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Amazing lichen communities on Dorset trees - a winning photo from the photography competition. Image credit: Coco from Pimlico.

 

For this particular course our budding scientists from Pimlico Academy were set several tasks, to aid renowned Lichenologist Holger Thues with several important research questions. The week began with an introduction to lichens and a recap on classification and how to use keys, before launching into investigations into the species composition of spice lichens; bags of mixed lichen species sold as cooking ingredients in many Asian supermarkets.

 

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Recording the lichens on coastal trees. Image Credit: Annabel Crookshank, The Old Malthouse.

 

Next we took to the fields to carry out an air quality survey (designed by the OPAL project), using nine target lichen species growing on tree branches to give an indication of pollution levels. Three of these lichens are very sensitive to pollution, three are ‘intermediate’ and the final three are nitrogen-tolerant. The children’s findings were of great interest, showing that the presence of sheep dramatically altered the lichen community, with the nitrogen sensitive species nowhere to be found. Less than a mile away, by the coast, these species were flourishing.

 

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Comparing the lichen species on trees in grazed fields. Image credit: Annabel Crookshank, The Old Malthouse.

 

Once they had honed their lichen-identification skills we headed out to Dancing Ledge, a beautiful area on the coast where the cliffs meet the sea. The students carried out a series of transects to answer questions about the habitat preferences of the coastal lichens, such as whether the rocks were sea- or land-facing, vertical or horizontal, and how close to the sea they were. We made some surprising discoveries, and were able to make some collections to take back to the Natural History Museum.

 

Image 4 Hopkins NHM.JPG

Making a (permitted!) lichen collection at Dancing Ledge.

 

Finally we used DNA barcoding techniques on a number of European and British samples of the lichen Verrucaria pachyderma. This involved working in the laboratory to extract DNA, and amplify it to a level which could be taken to the museum for the sequences to be read. This was very important work, and great care was needed with the samples. Everyone managed the task superbly, and we were successful in extracting the DNA.

 

Image 5 Hopkins NHM.jpg

Ready and prepared for DNA extraction.

 

Once we left Dorset, and returned to the museum, the DNA samples were sequenced. Genetic analysis of the lichens collected from Europe show that the British collections may in fact represent an entirely separate species. The next step is to expand the collection range and analyse more genetic markers, but the results so far are already a big surprise and wonderfully exciting.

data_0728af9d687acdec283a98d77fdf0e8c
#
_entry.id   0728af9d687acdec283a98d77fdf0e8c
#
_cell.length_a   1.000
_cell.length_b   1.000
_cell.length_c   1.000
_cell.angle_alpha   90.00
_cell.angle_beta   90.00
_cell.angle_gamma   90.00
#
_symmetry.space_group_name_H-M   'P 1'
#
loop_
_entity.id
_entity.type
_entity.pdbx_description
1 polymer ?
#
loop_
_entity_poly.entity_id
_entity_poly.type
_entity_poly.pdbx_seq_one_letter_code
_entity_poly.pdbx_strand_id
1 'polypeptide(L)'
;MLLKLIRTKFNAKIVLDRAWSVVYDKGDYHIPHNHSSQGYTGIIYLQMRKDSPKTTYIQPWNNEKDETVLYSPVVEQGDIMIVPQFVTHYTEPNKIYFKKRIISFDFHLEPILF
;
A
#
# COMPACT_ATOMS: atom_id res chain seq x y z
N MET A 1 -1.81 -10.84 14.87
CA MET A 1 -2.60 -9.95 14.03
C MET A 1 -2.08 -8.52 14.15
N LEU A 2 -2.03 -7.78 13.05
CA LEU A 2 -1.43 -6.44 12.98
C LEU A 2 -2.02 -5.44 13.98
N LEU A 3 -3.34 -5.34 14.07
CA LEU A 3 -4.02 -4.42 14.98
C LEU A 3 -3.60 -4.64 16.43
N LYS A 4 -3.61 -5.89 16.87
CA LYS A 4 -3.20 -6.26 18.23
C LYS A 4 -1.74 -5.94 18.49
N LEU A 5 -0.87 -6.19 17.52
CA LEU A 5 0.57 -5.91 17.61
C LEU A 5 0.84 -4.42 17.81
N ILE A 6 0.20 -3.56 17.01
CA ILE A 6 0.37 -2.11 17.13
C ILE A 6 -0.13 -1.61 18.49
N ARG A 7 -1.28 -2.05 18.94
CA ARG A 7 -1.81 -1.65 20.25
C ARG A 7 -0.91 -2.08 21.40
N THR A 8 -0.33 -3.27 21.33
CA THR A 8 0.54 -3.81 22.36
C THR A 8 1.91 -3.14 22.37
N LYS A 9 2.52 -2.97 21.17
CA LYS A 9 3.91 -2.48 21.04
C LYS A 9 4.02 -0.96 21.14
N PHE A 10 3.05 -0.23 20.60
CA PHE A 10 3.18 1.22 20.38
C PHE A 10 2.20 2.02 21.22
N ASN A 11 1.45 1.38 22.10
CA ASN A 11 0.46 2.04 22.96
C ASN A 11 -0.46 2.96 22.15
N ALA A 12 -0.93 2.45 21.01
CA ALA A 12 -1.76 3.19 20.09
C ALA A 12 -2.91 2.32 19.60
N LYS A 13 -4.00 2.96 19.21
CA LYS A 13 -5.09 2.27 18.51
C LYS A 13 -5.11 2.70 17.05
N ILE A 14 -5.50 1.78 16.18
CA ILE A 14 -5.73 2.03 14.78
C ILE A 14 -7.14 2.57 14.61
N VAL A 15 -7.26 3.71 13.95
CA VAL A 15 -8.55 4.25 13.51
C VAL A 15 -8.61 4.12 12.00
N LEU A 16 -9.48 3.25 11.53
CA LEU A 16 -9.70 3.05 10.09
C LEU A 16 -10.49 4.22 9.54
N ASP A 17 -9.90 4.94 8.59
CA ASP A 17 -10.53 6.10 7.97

Image 6 Crookshank OMH.jpg

Holger Thues explaining the different habitat preferences of the lichens. Image credit: Annabel Crookshank, The Old Malthouse.

 

The week was full of games to encourage learning, especially with the more tricky subjects such as DNA barcoding. The children entered each challenge with enthusiasm, whether they were in the lab extracting DNA, or buzzing around the field as worker bees collecting their sand pollen. We also found time to learn about other techniques used by scientists in botany (plants) and entomology (invertebrates).

 

To find out more, visit our Decoding Nature webpage.

You can also find out how to participate in OPAL surveys here.

 

Della Hopkins

 

Dr Della Hopkins has worked at the NHM for 6 years, and has managed the Decoding Nature project for the past 5. She previously worked on seed conservation with the Millennium Seed Bank at Kew. She studied Environmental Biology at Royal Holloway University of London, followed by an MSc in Ecology (Bangor) and her PhD from London investigated heathland conservation and restoration.

 

Della runs the Decoding Nature project with Dr Robert Dyer (molecular laboratory assistant).

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For July, the Orchid Observers team are simultaneously excited and fretting. We're excited because we're planning field trips to see the next orchids on our hit list, but we're also concerned about the flower spikes scorching in the sun and wilting. It might be a race against the sun this month to catch July's finest orchids. Not only that but this month's highlight species are some of the trickiest to spot and identify. Please don't let this deter you, take up the challenge and see if you can locate and photograph these beauties.

 

Bog orchid (Hammarbya paludosa)

 

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The bog orchid (Hammarbya paludosa) is the tiniest of the UK orchid species. © Mike Waller.